Careful NegotiationsNatalie Sypolt
Bassett hounds are good for hugging. They’re the right size and their soulful eyes say that they know how you feel. Unfortunately, they are not good guard dogs. Your own—Hester and Dimsdale (Dim for short)—bark at new smells, birds, rumbling trucks, each other, but when a strange man comes into your yard (invited, yes, but how could they know?) suddenly the deep woof and the bay are gone. The tails are wagging. They are smiling in that tongue lolling doggy way. Hester, that slut, has flopped over on her back and offered her flabby belly up to him.
Lesson 1: Understand that your dogs cannot be trusted.
Before the man was in your yard, he was at the Golden Egg, drinking with two of his buddies. They were all dressed alike, wearing those neon yellow shirts that a lot of the construction or road crew guys wear. You were with Luann and your sister Corrine. When you saw him, you were so shocked that you almost dropped the bottle you’d been holding. The heat that welled up in your chest was painful, crushing, and you grabbed at your heart.
“Hazel, you okay?” Luann asked.
How can you be okay when a dead man is doing shots in the Golden Egg?
Lesson 2: Dead men drink whiskey straight, no chaser.
Luann followed your gaze and also saw the dead man, who was now moving with his friends to the dart board.
“Oh, Hazy,” she said, and patted you in that familiar way she’d been doing for months, ever since Walker died.
“Oh, Jesus Christ,” Corrine said. She’d not had much sympathy for your situation and had warned against seeing a married man—a married Crystal especially—because those boys had never been anything but trouble. And Walker had a history, had spent a little time in jail. You’d known all that, but you’d remembered the boy he was too, and that had made up for a lot. You broke it off long before he got sick, but that hadn’t made his death any easier.
“You know who that is, right? You don’t think—” Corrine said and laughed a little, meanly. Then you heard someone say “Sam” from over near the dart board and realized how stupid you’d just been. Not a dead man. A dead man’s twin brother.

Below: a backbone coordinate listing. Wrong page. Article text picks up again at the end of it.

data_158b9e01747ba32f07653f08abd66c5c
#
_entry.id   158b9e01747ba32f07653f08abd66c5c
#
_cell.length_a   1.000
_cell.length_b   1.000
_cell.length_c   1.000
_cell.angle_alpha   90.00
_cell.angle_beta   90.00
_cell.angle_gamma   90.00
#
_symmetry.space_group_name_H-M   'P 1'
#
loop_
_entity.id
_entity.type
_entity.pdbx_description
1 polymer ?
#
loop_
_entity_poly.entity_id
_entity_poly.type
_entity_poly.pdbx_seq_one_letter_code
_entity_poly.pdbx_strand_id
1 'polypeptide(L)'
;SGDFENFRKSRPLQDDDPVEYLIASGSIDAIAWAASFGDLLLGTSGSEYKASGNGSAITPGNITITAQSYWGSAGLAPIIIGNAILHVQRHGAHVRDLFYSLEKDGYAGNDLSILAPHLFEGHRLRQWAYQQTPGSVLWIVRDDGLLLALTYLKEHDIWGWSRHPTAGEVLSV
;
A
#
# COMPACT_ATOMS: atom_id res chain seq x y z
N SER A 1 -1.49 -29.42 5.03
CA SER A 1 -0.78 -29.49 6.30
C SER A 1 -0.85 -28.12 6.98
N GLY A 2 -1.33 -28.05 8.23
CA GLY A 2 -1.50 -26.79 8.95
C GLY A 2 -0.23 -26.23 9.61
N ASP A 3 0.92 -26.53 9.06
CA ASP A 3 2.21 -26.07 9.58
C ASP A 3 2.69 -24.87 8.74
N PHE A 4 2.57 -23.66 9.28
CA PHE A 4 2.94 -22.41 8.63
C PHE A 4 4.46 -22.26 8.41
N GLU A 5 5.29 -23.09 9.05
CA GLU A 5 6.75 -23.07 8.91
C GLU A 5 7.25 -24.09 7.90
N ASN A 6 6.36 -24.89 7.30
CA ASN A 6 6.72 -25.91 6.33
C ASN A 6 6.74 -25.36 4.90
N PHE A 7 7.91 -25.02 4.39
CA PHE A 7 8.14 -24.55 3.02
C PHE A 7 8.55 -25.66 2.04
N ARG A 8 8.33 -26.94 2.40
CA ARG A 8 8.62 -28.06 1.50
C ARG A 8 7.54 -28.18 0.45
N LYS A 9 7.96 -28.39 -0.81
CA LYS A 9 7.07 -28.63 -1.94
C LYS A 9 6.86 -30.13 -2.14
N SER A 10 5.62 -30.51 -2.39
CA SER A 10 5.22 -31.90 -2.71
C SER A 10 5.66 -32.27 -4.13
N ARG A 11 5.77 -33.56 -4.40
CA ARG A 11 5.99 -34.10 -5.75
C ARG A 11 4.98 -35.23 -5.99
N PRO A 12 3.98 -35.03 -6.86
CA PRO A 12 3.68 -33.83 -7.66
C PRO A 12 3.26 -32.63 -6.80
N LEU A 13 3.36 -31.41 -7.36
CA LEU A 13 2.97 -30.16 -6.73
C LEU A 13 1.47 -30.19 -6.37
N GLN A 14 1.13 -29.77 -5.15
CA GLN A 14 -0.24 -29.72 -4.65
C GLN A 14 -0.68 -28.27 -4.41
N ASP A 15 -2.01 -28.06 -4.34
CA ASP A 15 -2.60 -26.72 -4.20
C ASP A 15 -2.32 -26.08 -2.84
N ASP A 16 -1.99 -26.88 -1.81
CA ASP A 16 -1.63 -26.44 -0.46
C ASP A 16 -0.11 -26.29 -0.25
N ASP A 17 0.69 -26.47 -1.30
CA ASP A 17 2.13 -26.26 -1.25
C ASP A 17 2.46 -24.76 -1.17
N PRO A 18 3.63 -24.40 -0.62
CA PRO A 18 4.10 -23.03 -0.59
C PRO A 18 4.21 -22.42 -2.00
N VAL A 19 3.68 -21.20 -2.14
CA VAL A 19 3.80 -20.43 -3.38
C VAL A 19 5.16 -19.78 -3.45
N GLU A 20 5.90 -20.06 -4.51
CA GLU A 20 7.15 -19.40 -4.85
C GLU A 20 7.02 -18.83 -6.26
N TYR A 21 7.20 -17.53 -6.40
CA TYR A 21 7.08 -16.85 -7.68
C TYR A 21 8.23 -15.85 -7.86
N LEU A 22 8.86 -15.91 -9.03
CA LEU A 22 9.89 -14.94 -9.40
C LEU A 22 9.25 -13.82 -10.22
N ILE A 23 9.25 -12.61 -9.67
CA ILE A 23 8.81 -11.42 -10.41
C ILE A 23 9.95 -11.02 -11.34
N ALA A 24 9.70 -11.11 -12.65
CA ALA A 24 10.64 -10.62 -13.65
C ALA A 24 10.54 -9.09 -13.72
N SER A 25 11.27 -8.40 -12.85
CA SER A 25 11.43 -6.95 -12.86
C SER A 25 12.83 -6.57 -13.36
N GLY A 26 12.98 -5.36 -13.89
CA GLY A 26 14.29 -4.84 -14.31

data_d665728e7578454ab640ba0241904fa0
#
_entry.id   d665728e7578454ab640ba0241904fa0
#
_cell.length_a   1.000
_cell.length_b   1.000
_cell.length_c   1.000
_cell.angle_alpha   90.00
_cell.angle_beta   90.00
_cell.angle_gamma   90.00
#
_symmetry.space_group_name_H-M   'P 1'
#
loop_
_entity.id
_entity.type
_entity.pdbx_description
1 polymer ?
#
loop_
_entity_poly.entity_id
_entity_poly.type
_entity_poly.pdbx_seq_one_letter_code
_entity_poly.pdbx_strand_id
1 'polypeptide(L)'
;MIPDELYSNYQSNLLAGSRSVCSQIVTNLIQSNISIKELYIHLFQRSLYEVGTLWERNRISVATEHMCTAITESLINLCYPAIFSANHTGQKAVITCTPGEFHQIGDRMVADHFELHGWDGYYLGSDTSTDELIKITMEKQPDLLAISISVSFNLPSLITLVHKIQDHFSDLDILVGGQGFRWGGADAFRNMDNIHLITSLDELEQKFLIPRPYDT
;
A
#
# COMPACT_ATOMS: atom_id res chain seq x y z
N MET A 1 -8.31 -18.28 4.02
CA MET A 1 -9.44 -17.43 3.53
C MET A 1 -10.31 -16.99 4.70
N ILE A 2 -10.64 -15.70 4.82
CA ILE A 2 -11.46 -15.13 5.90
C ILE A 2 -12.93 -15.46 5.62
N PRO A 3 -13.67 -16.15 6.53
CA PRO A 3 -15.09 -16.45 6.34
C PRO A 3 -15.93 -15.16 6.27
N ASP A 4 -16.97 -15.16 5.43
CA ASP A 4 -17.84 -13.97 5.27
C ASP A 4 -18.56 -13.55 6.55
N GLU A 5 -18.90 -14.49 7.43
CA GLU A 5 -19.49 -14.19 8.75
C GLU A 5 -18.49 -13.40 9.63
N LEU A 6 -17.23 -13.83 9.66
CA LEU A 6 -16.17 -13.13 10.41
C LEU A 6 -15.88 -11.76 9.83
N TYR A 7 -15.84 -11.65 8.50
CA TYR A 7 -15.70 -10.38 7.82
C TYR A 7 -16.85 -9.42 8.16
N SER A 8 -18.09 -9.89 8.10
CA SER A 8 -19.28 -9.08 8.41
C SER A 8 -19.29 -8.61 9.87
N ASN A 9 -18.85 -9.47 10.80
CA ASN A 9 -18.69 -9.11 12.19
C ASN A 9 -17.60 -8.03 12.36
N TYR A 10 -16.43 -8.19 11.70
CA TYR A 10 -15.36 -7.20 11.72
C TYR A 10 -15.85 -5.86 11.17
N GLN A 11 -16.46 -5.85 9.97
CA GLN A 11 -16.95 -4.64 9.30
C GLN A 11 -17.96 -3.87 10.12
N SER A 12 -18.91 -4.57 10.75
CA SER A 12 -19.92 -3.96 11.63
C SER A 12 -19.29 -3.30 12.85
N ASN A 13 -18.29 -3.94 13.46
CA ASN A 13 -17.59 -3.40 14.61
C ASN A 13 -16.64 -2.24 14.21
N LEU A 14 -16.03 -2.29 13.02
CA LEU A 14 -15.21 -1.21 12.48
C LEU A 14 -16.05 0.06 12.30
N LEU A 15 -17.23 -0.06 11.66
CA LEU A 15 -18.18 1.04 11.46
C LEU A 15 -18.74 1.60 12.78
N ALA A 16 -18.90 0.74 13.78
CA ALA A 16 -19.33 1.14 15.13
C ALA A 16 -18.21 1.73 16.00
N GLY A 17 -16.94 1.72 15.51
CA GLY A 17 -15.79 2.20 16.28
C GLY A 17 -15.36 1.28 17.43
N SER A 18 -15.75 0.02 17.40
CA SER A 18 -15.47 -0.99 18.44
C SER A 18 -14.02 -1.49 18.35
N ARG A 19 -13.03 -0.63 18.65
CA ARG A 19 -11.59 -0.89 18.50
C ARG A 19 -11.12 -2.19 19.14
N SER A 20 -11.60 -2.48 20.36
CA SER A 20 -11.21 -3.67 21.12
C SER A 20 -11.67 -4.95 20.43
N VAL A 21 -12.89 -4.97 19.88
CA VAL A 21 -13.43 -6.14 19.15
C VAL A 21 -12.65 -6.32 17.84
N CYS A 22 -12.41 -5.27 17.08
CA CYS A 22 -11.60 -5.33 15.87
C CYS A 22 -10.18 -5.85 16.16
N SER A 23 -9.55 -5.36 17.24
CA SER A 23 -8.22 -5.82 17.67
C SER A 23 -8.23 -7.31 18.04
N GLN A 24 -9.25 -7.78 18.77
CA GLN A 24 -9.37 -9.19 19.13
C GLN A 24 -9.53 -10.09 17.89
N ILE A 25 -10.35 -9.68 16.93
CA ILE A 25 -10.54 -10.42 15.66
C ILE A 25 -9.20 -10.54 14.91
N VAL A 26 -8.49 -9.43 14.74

Maybe you’d heard someone say that Sam Crystal was back from Afghanistan, back from wherever he’d been living since he’d left Warm after high school, but it hadn’t registered, or you’d stored it away in that part of your head where you put painful things to deal with later. You could clearly see that this wasn’t Walker. This man looked healthier, a bit thicker, tanned a golden brown from working outside. Irony. You’d just mistaken Sam for Walker; the first time you talked to Walker in the Egg, you’d mistaken him for Sam.
Lesson 3: Dead men don’t play darts.
In high school, you were the chubby girl who wore oversized t-shirts and leggings and sometimes leg warmers. Your sneakers were knock-off Reeboks; you’d taken out the plain white laces and replaced them with rainbow ones. You had frizzy red hair and never could get the bang poof exactly right. You were the girl with the ugly name, the ugly hair, and the ugly clothes. Luann was your best friend by default because—like you—she had a beautiful sister but was not beautiful herself. She was also on the IQ Squad, and had once ripped her worn-through jeans right down the back seam, but didn’t know it, and went to all her classes with her dingy underwear showing.
The Crystals were two grades ahead of you and Luanne in school. Those boys were beautiful with their thick, wavy, honeyed hair and stormy eyes. One was a little taller than the other, and had a moon shaped scar on his jaw, but other than that, they were identical. Everybody knew them because they were twins and because they were Crystals. Some people were scared of them—that family had a reputation that went back past all your grandfathers. But they were popular, too, and were friends with town kids. Most holler kids kept to themselves; Walker and Sam seemed the two that could bridge the gap between the have-nots and the have-even-lesses. That’s about all there was, though your family had it better than most because your mom was a teacher at the elementary school and your dad drove the school bus.